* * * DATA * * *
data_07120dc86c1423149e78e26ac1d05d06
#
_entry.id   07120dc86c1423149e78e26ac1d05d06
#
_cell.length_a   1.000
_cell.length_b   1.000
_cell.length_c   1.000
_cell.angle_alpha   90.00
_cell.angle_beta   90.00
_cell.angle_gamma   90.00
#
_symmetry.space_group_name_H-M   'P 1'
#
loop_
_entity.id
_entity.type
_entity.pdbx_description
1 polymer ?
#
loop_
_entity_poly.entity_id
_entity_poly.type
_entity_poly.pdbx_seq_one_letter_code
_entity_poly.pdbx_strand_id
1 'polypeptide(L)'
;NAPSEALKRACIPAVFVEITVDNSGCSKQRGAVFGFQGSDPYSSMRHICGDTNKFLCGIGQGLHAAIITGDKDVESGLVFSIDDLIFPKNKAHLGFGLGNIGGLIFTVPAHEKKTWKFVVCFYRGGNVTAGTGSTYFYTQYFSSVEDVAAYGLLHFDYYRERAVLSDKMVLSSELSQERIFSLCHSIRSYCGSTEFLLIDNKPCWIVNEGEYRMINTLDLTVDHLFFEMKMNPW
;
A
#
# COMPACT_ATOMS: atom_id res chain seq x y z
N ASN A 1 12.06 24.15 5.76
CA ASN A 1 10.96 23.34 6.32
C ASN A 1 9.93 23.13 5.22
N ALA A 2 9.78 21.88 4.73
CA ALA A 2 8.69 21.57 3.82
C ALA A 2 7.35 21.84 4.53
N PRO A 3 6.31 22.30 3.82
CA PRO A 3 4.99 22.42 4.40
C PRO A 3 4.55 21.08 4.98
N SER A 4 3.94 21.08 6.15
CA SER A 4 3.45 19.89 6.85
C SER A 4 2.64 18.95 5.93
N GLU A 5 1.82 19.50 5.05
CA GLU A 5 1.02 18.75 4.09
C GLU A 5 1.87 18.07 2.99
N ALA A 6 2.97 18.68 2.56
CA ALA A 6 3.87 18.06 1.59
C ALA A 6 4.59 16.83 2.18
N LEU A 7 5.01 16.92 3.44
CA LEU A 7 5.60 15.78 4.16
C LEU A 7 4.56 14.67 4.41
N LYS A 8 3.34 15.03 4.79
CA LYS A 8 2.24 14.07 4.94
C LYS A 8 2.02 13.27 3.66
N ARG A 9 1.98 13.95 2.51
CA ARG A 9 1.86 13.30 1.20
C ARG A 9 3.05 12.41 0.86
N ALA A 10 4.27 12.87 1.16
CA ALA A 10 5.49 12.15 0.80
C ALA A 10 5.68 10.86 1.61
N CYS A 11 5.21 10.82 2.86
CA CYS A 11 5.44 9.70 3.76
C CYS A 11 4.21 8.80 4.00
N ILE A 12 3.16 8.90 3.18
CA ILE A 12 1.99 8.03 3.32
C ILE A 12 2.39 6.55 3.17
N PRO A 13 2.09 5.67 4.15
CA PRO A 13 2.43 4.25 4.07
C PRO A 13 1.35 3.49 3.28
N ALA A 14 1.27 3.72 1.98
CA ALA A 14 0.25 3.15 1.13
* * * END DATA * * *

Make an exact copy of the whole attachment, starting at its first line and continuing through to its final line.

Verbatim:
data_07120dc86c1423149e78e26ac1d05d06
#
_entry.id   07120dc86c1423149e78e26ac1d05d06
#
_cell.length_a   1.000
_cell.length_b   1.000
_cell.length_c   1.000
_cell.angle_alpha   90.00
_cell.angle_beta   90.00
_cell.angle_gamma   90.00
#
_symmetry.space_group_name_H-M   'P 1'
#
loop_
_entity.id
_entity.type
_entity.pdbx_description
1 polymer ?
#
loop_
_entity_poly.entity_id
_entity_poly.type
_entity_poly.pdbx_seq_one_letter_code
_entity_poly.pdbx_strand_id
1 'polypeptide(L)'
;NAPSEALKRACIPAVFVEITVDNSGCSKQRGAVFGFQGSDPYSSMRHICGDTNKFLCGIGQGLHAAIITGDKDVESGLVFSIDDLIFPKNKAHLGFGLGNIGGLIFTVPAHEKKTWKFVVCFYRGGNVTAGTGSTYFYTQYFSSVEDVAAYGLLHFDYYRERAVLSDKMVLSSELSQERIFSLCHSIRSYCGSTEFLLIDNKPCWIVNEGEYRMINTLDLTVDHLFFEMKMNPW
;
A
#
# COMPACT_ATOMS: atom_id res chain seq x y z
N ASN A 1 12.06 24.15 5.76
CA ASN A 1 10.96 23.34 6.32
C ASN A 1 9.93 23.13 5.22
N ALA A 2 9.78 21.88 4.73
CA ALA A 2 8.69 21.57 3.82
C ALA A 2 7.35 21.84 4.53
N PRO A 3 6.31 22.30 3.82
CA PRO A 3 4.99 22.42 4.40
C PRO A 3 4.55 21.08 4.98
N SER A 4 3.94 21.08 6.15
CA SER A 4 3.45 19.89 6.85
C SER A 4 2.64 18.95 5.93
N GLU A 5 1.82 19.50 5.05
CA GLU A 5 1.02 18.75 4.09
C GLU A 5 1.87 18.07 2.99
N ALA A 6 2.97 18.68 2.56
CA ALA A 6 3.87 18.06 1.59
C ALA A 6 4.59 16.83 2.18
N LEU A 7 5.01 16.92 3.44
CA LEU A 7 5.60 15.78 4.16
C LEU A 7 4.56 14.67 4.41
N LYS A 8 3.34 15.03 4.79
CA LYS A 8 2.24 14.07 4.94
C LYS A 8 2.02 13.27 3.66
N ARG A 9 1.98 13.95 2.51
CA ARG A 9 1.86 13.30 1.20
C ARG A 9 3.05 12.41 0.86
N ALA A 10 4.27 12.87 1.16
CA ALA A 10 5.49 12.15 0.80
C ALA A 10 5.68 10.86 1.61
N CYS A 11 5.21 10.82 2.86
CA CYS A 11 5.44 9.70 3.76
C CYS A 11 4.21 8.80 4.00
N ILE A 12 3.16 8.90 3.18
CA ILE A 12 1.99 8.03 3.32
C ILE A 12 2.39 6.55 3.17
N PRO A 13 2.09 5.67 4.15
CA PRO A 13 2.43 4.25 4.07
C PRO A 13 1.35 3.49 3.28
N ALA A 14 1.27 3.72 1.98
CA ALA A 14 0.25 3.15 1.13